Adam Smith never heard of it. Nor did Karl Marx and John Maynard Keynes. The great 20th century economists such as Paul Samuelson, Milton Friedman and Ken Arrow never wrote about it. But practically every Millennial knows about the “sharing economy.”
The “sharing economy” is the name given over the past decade to a wide range of online services—from Uber to AirBnB to WeWork and perhaps even to various online dating services—that match buyers with sellers or renters of unusual or one-of-a-kind assets.
No one knows exactly to whom to attribute the moniker “sharing economy,” but it was likely neither an economist nor a linguist. “Share everything” is the first lesson in Robert Fulghum’s 1980s work All I Really Need to Know I Learned in Kindergarten. Five-year-olds share; they do not, and should not, pay for a cookie, or a turn on a swing, or a chance to play a game. Sharing does not involve payments. Resources are allocated based on a first-come, first-served basis. When toys are broken or cookies exhausted, one waits for the teacher—deus ex machina—to replenish them.
Sharing, the reduction of property rights to exclude others, may work well in a kindergarten setting, a communitarian paradise where nothing tangible is produced and where no individual child owns or can exclude others from the toys or snacks. Kindergarten students learn manners, altruism and other social skills in the sharing classroom.
Real life is different. All of us have assets, even humble assets such as the clothes on our back or the breath in our lungs, which we do not share with others. If a stranger—or even a friend or even the government—were to ask to share our home, or clothes, our bank account or anything we hold dear, we would almost certainly say “no.” Our assets are not to be shared except with our closest loved ones. Our homes are not kindergarten classrooms; our bank accounts are not kindergarten cookies; our clothes are not toys to be shared. If we lived in a society where our assets were actually shared by others, our incentives to work, or even to get out of bed in the morning, would be greatly diminished.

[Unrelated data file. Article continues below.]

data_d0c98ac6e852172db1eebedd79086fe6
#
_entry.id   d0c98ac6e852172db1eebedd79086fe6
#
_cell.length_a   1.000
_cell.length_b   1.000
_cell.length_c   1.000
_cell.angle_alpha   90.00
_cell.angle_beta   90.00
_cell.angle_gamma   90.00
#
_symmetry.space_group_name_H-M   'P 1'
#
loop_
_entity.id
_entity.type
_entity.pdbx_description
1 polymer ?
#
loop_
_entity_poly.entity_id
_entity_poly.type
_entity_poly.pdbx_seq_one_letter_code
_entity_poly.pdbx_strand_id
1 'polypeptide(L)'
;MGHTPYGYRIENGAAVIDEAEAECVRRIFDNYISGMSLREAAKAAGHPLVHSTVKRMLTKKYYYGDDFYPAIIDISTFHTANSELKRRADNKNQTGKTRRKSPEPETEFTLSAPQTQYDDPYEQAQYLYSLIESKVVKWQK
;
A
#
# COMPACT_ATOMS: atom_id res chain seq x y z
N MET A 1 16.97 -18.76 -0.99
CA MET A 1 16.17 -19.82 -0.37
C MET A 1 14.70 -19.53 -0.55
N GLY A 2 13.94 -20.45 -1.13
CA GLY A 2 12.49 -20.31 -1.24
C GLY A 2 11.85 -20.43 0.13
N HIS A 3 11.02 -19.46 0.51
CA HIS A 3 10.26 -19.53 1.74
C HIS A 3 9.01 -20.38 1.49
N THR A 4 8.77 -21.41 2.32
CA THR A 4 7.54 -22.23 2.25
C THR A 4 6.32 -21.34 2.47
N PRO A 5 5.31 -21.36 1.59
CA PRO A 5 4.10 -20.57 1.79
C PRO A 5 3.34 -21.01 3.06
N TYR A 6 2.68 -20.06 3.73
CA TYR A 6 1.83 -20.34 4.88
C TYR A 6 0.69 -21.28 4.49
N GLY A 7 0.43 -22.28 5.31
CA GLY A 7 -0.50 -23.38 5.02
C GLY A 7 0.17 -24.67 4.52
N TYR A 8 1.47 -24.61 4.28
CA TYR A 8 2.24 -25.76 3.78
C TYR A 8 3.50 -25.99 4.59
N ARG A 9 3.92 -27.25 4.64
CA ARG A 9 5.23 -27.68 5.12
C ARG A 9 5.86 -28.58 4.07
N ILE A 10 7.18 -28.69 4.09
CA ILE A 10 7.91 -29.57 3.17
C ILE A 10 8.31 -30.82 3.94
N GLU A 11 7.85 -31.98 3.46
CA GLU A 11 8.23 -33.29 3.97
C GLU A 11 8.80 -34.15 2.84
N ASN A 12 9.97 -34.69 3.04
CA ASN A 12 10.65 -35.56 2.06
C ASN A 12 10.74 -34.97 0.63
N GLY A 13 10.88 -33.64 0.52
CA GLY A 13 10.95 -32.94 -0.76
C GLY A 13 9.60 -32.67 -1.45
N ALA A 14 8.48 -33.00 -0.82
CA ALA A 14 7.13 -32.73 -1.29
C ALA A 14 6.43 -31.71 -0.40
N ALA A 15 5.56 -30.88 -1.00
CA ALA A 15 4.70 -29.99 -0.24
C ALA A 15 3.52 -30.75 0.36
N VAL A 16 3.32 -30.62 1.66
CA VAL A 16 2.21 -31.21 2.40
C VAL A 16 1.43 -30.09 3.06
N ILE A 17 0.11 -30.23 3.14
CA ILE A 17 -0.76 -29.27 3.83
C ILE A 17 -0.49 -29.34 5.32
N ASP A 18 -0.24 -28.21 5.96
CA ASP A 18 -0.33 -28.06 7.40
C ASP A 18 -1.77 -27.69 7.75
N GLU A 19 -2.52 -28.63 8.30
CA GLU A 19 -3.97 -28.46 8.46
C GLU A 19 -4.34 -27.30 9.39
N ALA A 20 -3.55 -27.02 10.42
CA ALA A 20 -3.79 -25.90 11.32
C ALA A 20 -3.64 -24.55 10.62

The underlying economic nature of “sharing economy” services is neither new nor based on “sharing.” Uber is a contemporary version of a biblical caravan. Food and lodging have been available to travellers since Biblical times. Then, as now, the purveyors of food and lodging did not renounce ownership of their assets. Rather they exercised their property rights to exclude those who did not pay to purchase food or lodging.
The Uber driver who drives us to town does so not out of the generosity of his heart but only because he expects he will be paid. “He does not “share” his car except to the extent we pay for it. So too the AirBnB apartment owner rents us access to her apartment only in expectation of payment. As Adam Smith explained in the Wealth of Nations, a system of payments between willing buyers and willing sellers makes everyone better off.
What distinguishes the “sharing economy” from the Biblical economy or even the 20th century economy has nothing to do with sharing. The technological difference, made possible by the Internet, is the dramatic reduction in transaction costs. Economists such as Nobel Laureates Ronald Coase and Oliver Williamson recognized the importance of transaction costs in limiting efficient market outcomes. A driver with a car in 1990 might gladly have taken $10 in exchange for driving a stranger 2 miles, but the transaction cost of the driver finding the rider—and the rider finding the driver—were prohibitively high. Today, thanks to Internet technology, Uber provides the match between driver and rider by reducing the transaction costs and the search costs for both the driver and the rider. Uber has effectively reduced transaction costs for the market for rides to near zero.
The absurdity of the term “sharing economy” is immediately evident in the realm of online dating services, which use software similar to that of Uber to match interested persons. It is semantically false—but not offensive—to speak of Uber as a ride-sharing service. It is both semantically false and offensive to speak of dating services as “sharing.” Individuals are not shared or shareable. It may sound unromantic, but from an economic perspective, online dating services simply reduce the search costs for dating. At least that is likely how Ronald Coase would describe them.
With the exception of a few sites that give services and assets away free of charge, most of the online economy has little to do with sharing. Instead, online sites make markets more efficient by dramatically reducing transaction and search costs. By making markets more efficient, the Internet paradoxically increases the value of clear property rights and reduces the social need for sharing. Popular culture may label much of the online economy as a “sharing economy.” But many economists will continue to call it what it more accurately is: a more efficient economy.